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Imi Knoebel (b. 1940)
Imi Knoebel (b. 1940)
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Artist's Resale Right ("Droit de Suite"). Artist's… Read more
Imi Knoebel (b. 1940)

Revolver I

Imi Knoebel (b. 1940)
Revolver I
signed and dated 'Imi 2..3' (on the reverse)
acrylic on aluminium, in two parts
overall: 231.5 x 310cm.
Executed in 2003
Galerie Fahnemann, Berlin.
Acquired from the above by the present owner in 2006.
J.-P. Olivier (ed.), Imi Knoebel: Stained Glass Windows in Reims Cathedral, 2012 (illustrated in colour, p. 143).
Palma de Mallorca, Es Baluard Museu d'Art Modern i Contemporani de Palma, Paisajes Cruzados, 2009-2010 (illustrated, p. 72).
Palma de Mallorca, Es Baluard Museu d'Art Modern i Contemporani de Palma, La Remor del Món: De l'Informalisme a les Noves Abstraccions 1950-2010, 2010-2011 (illustrated, pp. 70-71).
Special notice

Artist's Resale Right ("Droit de Suite"). Artist's Resale Right Regulations 2006 apply to this lot, the buyer agrees to pay us an amount equal to the resale royalty provided for in those Regulations, and we undertake to the buyer to pay such amount to the artist's collection agent.
Please note that at our discretion some lots may be moved immediately after the sale to our third party storage facility at Crown Fine Arts, Gyroscoopweg 19, 1042 AC Amsterdam, Tel +31(0)20 658 33 80 or Fax +31(0)20 658 33 99.

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Lisa Snijders
Lisa Snijders

Lot Essay

Layering emerald green horizontals against crimson verticals, interlocking panel upon panel of vivid, prismatic colour, Imi Knoebel creates Revolver I, 2003, a work of chromatic density and intense visual impact. Stretching to over three metres in length, Revolver I is the thrilling outcome of a career the artist has dedicated to the investigation of colour. Since 1977, when the artist created 24 Farben—für Blinky (24 Colors—for Blinky) in memory of the recent passing of his friend Blinky Palermo, a gifted colourist, Knoebel has taken on the legacy of luminous, pure colour. That work’s twenty-four colours, each applied to an irregular trapezoid of wood, find their glorious counterpart in Revolver I, where Knoebel uses some thirty-five different shades to create a lambent, iridescent harmony. As the configuration of aluminium bars changes across the surface, horizontals and verticals alternatively crossing, the colours cast shadows upon one another, entangling and multiplying the chromatic fields to create the spinning sense of infinite possibility to which the work’s title alludes. With Revolver III in the collection of the Ritter Museum, Waldenbuch, this work is a thrilling example of Knoebel’s mastery of colour.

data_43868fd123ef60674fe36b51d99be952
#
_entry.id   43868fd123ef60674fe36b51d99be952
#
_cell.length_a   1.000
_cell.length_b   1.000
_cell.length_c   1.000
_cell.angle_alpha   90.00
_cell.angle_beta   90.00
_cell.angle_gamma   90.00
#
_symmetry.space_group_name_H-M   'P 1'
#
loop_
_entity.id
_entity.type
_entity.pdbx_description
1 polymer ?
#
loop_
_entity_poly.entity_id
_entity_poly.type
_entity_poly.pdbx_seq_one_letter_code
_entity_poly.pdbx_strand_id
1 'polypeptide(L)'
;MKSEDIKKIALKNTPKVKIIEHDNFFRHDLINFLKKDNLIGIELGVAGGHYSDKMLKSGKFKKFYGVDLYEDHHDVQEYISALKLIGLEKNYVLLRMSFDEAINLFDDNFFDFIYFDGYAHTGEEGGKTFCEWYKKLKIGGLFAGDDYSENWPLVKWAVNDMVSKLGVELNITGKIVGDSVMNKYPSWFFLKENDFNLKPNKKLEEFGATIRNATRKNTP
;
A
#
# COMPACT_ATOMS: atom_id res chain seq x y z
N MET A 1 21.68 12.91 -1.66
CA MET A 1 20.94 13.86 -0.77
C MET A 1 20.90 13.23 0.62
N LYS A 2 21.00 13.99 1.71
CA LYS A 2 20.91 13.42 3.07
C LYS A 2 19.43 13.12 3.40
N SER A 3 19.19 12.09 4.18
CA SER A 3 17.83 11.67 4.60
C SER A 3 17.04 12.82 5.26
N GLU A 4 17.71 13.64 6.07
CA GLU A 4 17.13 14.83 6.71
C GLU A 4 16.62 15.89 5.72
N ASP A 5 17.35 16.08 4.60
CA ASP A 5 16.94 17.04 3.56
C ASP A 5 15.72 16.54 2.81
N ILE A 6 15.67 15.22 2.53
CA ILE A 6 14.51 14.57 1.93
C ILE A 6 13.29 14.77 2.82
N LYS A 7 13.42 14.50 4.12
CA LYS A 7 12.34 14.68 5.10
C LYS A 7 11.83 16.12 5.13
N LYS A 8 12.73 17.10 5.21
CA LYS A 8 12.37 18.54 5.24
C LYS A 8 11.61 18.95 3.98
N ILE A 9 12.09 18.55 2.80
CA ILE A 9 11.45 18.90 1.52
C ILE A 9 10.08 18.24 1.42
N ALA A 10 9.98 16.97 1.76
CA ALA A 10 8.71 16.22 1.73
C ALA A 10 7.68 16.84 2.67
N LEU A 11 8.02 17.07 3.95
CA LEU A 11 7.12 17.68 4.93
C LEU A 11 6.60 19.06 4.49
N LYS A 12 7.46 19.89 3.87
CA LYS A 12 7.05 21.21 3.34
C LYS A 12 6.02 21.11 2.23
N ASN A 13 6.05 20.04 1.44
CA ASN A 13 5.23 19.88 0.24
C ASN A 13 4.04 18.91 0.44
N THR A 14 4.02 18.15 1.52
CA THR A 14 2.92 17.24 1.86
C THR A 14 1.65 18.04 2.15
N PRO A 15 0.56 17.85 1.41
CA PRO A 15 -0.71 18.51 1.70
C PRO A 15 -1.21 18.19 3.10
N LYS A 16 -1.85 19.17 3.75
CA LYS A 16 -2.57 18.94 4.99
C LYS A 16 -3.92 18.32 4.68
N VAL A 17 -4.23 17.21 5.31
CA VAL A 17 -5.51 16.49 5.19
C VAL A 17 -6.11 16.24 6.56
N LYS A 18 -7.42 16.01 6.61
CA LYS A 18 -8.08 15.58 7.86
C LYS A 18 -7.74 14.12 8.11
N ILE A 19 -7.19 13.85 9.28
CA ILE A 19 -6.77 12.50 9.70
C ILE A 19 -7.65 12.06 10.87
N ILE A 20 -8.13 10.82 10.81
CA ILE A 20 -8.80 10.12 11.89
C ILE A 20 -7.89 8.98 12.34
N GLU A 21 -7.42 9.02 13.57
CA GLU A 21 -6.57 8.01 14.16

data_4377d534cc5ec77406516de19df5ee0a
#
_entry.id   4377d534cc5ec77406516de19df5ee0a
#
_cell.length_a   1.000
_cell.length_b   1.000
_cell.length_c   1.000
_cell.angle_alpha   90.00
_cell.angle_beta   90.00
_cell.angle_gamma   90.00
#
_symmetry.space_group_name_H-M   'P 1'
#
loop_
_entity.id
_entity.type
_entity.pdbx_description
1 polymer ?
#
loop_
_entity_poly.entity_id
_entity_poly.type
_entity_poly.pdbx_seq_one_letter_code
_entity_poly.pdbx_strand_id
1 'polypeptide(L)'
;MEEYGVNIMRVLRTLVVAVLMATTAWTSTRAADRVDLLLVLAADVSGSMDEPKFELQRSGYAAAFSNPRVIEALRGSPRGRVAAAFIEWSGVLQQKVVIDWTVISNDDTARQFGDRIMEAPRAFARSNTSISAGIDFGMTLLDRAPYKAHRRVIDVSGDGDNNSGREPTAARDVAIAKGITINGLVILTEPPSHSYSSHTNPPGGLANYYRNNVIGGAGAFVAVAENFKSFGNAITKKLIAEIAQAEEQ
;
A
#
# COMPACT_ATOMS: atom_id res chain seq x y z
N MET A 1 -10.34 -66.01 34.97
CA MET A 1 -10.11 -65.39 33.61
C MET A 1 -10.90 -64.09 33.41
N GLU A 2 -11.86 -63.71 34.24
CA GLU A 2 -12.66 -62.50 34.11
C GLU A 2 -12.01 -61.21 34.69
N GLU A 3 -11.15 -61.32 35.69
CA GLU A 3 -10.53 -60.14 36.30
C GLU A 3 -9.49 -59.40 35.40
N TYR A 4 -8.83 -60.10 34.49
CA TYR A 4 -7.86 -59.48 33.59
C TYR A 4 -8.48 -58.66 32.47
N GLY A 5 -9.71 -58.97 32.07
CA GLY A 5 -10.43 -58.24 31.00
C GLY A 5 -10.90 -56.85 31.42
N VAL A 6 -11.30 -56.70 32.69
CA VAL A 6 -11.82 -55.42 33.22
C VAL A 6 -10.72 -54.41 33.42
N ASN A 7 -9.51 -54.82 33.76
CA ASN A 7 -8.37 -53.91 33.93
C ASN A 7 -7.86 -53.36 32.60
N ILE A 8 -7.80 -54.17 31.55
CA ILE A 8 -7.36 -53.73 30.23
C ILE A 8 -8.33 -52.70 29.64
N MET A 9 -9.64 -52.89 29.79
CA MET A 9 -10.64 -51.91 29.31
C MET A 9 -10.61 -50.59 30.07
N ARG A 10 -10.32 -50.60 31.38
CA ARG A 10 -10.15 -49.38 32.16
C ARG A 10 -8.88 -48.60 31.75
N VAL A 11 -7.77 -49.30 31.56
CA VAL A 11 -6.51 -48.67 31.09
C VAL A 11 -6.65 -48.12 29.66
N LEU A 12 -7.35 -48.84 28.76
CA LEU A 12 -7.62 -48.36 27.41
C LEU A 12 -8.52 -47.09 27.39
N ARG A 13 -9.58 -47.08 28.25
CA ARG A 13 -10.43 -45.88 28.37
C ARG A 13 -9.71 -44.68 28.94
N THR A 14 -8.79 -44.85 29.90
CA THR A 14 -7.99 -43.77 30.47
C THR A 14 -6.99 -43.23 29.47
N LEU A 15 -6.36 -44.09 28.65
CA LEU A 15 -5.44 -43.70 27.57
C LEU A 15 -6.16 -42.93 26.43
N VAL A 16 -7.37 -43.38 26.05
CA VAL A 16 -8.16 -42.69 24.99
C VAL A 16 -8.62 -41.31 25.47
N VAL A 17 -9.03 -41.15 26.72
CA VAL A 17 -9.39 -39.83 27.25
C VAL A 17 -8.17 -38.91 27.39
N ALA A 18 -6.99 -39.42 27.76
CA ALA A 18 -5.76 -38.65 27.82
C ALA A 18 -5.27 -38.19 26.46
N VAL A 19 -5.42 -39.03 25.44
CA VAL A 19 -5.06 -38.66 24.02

Faced by the profusion of abstraction in the post-war period, Knoebel initially admitted to being lost – ‘I thought: everything has been done already. Yves Klein has painted his canvas blue, Lucio Fontana has cut slashes into his. What’s left? If you want to do something, to stay alive, you have to think of something at least as radical’ (I. Knoebel, quoted in K. Connolly, ‘Artist Imi Knoebel’, The Guardian, 15 July 2015). Studying under Joseph Beuys together with Imi Giese, the duo infamously had a room at the Kunstakademie Düsseldorf to themselves, Raum 19, where they covered the walls with layers of fibreboard and stretchers, drew lines and punched holes in paper. The installation was later formalised as Raum 19, 1968, a materialist study of planar surface and volumetric solid. Though colour was tellingly absent from this and other early works, Raum 19 betrays the interest in stacking and arranging modular elements which defines Revolver I. An intriguing hybrid of painting and sculpture, Revolver I is a construction of both tonal and tactile fascination, precisely demarcated but thrumming with feeling.

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